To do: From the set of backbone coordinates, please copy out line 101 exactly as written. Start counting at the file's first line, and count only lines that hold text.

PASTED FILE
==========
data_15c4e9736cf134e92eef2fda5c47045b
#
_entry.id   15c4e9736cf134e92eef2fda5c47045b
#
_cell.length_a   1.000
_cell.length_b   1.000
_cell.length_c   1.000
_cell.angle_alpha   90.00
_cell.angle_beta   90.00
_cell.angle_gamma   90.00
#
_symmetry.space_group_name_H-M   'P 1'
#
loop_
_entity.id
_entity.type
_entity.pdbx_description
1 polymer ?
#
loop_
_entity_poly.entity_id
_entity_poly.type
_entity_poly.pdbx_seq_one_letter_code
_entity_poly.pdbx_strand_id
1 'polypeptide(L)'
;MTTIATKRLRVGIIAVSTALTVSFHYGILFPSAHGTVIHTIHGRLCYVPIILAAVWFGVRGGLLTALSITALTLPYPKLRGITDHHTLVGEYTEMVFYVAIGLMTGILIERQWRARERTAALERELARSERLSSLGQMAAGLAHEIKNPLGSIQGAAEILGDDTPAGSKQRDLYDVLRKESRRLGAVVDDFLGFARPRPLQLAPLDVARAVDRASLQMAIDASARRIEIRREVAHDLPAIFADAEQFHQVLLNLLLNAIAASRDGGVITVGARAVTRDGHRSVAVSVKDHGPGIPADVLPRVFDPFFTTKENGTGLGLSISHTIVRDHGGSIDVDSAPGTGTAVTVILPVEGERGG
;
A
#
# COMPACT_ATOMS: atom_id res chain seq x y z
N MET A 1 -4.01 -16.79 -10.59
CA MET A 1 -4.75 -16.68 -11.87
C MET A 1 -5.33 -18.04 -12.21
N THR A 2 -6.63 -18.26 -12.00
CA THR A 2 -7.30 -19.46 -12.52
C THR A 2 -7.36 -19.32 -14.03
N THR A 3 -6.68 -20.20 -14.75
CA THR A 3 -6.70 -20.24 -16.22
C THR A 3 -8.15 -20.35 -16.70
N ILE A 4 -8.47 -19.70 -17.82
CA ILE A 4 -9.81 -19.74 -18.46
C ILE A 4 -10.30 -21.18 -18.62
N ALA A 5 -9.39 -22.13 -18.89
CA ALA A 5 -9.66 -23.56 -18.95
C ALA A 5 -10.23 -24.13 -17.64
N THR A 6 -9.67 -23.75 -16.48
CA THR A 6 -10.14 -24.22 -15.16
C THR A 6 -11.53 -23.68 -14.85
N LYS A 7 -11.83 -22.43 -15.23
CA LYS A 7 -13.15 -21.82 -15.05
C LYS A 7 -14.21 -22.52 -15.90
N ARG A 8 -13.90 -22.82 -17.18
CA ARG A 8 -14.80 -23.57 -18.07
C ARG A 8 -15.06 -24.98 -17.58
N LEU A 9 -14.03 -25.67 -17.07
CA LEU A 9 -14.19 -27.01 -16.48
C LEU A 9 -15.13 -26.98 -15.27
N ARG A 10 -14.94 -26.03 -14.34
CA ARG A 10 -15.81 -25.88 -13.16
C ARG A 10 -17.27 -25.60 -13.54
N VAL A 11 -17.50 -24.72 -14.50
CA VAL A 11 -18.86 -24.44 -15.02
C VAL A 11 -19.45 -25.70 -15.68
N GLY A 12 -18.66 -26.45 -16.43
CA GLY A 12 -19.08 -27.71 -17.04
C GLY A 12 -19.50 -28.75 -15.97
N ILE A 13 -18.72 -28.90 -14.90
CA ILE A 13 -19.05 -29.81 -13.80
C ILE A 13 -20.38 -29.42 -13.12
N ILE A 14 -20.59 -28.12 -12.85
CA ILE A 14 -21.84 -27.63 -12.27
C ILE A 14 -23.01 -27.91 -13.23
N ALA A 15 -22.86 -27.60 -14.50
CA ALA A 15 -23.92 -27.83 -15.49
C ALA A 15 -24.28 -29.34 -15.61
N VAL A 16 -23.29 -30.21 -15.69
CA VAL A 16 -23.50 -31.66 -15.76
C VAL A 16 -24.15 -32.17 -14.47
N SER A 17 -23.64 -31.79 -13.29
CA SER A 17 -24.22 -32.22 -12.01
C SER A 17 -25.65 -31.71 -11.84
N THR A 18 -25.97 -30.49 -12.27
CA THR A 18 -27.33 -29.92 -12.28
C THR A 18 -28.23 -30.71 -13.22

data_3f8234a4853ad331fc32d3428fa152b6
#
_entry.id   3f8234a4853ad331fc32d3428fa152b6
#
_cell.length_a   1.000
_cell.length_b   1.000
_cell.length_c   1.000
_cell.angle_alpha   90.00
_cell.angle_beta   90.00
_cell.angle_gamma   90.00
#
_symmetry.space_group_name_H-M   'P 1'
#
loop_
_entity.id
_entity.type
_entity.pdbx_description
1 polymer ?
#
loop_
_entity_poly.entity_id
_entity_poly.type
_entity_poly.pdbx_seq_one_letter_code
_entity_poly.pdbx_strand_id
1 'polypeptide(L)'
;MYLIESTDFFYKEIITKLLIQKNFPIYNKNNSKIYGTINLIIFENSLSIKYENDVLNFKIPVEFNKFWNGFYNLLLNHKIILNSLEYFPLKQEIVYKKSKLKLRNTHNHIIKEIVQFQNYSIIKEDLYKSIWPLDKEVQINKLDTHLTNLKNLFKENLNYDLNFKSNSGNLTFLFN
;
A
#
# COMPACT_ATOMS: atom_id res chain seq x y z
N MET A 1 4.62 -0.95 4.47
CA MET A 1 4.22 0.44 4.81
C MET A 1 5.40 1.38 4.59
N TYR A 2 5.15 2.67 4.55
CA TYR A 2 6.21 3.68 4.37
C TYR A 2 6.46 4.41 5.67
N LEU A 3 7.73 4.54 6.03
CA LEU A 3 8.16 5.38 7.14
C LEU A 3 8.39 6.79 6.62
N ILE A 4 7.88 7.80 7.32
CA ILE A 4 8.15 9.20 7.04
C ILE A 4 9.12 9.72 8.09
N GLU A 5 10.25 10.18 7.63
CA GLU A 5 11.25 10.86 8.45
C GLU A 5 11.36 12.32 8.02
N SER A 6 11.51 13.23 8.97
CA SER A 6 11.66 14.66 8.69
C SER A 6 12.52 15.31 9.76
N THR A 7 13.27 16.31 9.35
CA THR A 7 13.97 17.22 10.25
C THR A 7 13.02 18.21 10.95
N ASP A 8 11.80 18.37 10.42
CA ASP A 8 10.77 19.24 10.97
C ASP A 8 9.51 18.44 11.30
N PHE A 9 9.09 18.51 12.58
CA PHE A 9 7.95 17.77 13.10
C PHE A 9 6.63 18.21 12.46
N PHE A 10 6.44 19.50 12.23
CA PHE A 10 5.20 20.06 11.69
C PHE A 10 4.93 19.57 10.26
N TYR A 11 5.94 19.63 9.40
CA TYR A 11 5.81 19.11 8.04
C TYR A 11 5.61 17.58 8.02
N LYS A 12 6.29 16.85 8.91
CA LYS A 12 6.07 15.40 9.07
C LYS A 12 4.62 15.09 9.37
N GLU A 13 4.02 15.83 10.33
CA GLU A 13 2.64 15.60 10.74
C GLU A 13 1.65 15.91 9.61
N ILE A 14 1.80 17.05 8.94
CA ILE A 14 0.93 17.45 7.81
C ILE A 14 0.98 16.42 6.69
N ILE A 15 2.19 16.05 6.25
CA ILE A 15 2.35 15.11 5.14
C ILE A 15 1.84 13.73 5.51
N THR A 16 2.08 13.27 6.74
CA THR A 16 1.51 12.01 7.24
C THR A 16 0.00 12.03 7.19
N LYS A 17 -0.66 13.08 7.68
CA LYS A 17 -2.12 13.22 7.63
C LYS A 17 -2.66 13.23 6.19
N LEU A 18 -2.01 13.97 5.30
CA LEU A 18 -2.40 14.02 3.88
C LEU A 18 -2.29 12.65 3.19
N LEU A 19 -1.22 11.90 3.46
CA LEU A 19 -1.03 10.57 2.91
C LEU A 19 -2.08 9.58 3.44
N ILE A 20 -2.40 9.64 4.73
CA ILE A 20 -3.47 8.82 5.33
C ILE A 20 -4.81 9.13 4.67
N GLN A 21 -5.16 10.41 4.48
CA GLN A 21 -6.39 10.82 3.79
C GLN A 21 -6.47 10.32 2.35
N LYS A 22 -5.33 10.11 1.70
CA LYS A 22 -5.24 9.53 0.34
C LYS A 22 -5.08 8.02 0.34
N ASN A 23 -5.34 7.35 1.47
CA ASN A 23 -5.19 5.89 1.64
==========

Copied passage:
_entity.pdbx_description